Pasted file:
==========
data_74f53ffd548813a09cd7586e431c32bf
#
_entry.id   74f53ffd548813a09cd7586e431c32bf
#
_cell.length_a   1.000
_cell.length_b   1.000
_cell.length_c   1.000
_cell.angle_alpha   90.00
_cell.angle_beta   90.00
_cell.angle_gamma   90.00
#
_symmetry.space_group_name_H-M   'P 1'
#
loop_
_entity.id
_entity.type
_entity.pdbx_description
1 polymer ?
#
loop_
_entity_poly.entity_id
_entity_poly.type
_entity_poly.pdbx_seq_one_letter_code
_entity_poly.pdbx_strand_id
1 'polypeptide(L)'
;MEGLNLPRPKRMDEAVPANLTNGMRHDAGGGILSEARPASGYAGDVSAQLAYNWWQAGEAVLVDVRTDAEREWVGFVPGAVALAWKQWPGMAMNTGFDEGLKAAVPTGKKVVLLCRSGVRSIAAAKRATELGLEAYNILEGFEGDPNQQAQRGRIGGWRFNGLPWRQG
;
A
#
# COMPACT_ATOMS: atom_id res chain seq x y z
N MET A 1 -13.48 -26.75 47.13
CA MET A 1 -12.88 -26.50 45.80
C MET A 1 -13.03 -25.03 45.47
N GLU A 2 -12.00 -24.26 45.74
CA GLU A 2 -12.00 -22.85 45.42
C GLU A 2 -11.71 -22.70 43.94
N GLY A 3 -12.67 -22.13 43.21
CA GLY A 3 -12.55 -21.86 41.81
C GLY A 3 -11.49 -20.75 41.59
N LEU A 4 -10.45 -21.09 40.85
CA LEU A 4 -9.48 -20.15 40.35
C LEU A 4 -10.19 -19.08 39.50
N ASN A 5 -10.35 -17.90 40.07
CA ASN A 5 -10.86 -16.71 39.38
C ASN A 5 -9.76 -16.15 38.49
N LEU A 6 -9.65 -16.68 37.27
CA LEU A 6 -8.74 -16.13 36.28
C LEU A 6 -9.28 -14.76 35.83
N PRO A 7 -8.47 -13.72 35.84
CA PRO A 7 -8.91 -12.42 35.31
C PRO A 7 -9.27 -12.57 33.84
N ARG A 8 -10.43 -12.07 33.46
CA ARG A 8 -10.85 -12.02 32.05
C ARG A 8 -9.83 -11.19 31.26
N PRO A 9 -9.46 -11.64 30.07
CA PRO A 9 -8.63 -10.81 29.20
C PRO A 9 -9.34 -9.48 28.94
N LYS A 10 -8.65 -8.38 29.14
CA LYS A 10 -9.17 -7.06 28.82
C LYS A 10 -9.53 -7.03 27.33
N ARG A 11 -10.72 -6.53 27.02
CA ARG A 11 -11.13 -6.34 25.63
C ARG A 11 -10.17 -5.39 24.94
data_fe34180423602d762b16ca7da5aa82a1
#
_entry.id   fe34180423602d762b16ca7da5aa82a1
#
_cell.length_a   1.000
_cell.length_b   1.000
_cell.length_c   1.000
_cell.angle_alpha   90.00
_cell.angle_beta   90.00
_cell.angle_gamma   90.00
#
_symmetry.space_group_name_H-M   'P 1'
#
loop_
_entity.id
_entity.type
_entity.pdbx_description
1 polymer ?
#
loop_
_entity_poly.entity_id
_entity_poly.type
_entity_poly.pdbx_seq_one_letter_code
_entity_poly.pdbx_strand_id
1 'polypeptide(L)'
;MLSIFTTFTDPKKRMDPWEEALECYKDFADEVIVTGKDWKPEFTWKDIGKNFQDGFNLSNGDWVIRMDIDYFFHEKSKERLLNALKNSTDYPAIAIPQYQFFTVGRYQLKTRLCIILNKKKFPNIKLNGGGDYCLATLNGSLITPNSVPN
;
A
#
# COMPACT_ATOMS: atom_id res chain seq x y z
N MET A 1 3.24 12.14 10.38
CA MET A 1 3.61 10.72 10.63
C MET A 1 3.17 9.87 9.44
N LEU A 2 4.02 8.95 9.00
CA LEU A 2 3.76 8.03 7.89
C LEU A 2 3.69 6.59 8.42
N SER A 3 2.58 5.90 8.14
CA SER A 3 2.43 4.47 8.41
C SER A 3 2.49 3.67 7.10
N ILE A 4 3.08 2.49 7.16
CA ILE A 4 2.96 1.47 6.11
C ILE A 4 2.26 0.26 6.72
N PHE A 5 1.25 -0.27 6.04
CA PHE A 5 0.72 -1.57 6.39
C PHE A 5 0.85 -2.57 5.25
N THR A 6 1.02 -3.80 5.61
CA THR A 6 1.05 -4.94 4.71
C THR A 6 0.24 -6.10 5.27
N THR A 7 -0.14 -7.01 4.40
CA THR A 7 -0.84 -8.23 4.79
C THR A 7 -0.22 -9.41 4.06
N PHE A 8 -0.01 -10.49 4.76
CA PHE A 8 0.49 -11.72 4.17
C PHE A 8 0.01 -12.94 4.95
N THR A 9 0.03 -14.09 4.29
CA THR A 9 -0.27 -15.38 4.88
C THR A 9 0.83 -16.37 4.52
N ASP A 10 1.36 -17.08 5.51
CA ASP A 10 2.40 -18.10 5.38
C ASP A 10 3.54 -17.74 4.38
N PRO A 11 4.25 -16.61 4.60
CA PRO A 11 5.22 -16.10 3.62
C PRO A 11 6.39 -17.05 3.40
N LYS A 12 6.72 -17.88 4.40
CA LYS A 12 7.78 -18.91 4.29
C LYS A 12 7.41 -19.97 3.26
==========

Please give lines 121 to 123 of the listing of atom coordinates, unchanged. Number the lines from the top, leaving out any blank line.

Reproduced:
N ASP A 10 1.36 -17.08 5.51
CA ASP A 10 2.40 -18.10 5.38
C ASP A 10 3.54 -17.74 4.38